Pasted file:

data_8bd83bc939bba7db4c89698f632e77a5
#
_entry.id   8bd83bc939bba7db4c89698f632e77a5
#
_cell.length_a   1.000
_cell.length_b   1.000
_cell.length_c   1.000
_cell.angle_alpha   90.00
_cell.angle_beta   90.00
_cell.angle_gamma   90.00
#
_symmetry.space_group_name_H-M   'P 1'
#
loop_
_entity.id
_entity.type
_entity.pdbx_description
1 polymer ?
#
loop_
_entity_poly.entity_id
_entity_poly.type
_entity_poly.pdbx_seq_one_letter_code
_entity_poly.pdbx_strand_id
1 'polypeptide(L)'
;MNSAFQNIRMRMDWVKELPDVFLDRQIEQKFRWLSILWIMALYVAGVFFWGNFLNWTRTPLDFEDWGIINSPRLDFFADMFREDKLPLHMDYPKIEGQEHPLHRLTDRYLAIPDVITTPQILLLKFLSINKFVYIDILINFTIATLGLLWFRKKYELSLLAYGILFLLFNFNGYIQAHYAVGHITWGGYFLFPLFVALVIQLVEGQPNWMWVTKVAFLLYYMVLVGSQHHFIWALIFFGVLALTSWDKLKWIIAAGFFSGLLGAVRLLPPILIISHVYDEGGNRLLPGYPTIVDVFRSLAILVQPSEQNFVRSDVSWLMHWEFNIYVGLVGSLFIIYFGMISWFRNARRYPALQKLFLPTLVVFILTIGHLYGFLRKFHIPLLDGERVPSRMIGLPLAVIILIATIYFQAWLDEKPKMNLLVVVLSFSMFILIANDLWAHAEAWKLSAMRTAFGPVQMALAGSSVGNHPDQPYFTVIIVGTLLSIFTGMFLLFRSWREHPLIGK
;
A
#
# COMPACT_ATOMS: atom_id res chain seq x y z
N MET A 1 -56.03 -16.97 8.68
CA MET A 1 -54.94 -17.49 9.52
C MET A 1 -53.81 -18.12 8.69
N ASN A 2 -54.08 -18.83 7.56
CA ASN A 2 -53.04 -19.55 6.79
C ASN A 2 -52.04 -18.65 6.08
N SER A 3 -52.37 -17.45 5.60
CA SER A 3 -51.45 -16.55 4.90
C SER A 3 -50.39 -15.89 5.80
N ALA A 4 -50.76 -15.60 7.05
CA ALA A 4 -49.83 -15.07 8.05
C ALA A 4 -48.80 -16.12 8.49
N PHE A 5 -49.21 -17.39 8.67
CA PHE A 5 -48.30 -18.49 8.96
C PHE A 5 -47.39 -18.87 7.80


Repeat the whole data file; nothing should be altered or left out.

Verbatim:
data_8bd83bc939bba7db4c89698f632e77a5
#
_entry.id   8bd83bc939bba7db4c89698f632e77a5
#
_cell.length_a   1.000
_cell.length_b   1.000
_cell.length_c   1.000
_cell.angle_alpha   90.00
_cell.angle_beta   90.00
_cell.angle_gamma   90.00
#
_symmetry.space_group_name_H-M   'P 1'
#
loop_
_entity.id
_entity.type
_entity.pdbx_description
1 polymer ?
#
loop_
_entity_poly.entity_id
_entity_poly.type
_entity_poly.pdbx_seq_one_letter_code
_entity_poly.pdbx_strand_id
1 'polypeptide(L)'
;MNSAFQNIRMRMDWVKELPDVFLDRQIEQKFRWLSILWIMALYVAGVFFWGNFLNWTRTPLDFEDWGIINSPRLDFFADMFREDKLPLHMDYPKIEGQEHPLHRLTDRYLAIPDVITTPQILLLKFLSINKFVYIDILINFTIATLGLLWFRKKYELSLLAYGILFLLFNFNGYIQAHYAVGHITWGGYFLFPLFVALVIQLVEGQPNWMWVTKVAFLLYYMVLVGSQHHFIWALIFFGVLALTSWDKLKWIIAAGFFSGLLGAVRLLPPILIISHVYDEGGNRLLPGYPTIVDVFRSLAILVQPSEQNFVRSDVSWLMHWEFNIYVGLVGSLFIIYFGMISWFRNARRYPALQKLFLPTLVVFILTIGHLYGFLRKFHIPLLDGERVPSRMIGLPLAVIILIATIYFQAWLDEKPKMNLLVVVLSFSMFILIANDLWAHAEAWKLSAMRTAFGPVQMALAGSSVGNHPDQPYFTVIIVGTLLSIFTGMFLLFRSWREHPLIGK
;
A
#
# COMPACT_ATOMS: atom_id res chain seq x y z
N MET A 1 -56.03 -16.97 8.68
CA MET A 1 -54.94 -17.49 9.52
C MET A 1 -53.81 -18.12 8.69
N ASN A 2 -54.08 -18.83 7.56
CA ASN A 2 -53.04 -19.55 6.79
C ASN A 2 -52.04 -18.65 6.08
N SER A 3 -52.37 -17.45 5.60
CA SER A 3 -51.45 -16.55 4.90
C SER A 3 -50.39 -15.89 5.80
N ALA A 4 -50.76 -15.60 7.05
CA ALA A 4 -49.83 -15.07 8.05
C ALA A 4 -48.80 -16.12 8.49
N PHE A 5 -49.21 -17.39 8.67
CA PHE A 5 -48.30 -18.49 8.96
C PHE A 5 -47.39 -18.87 7.80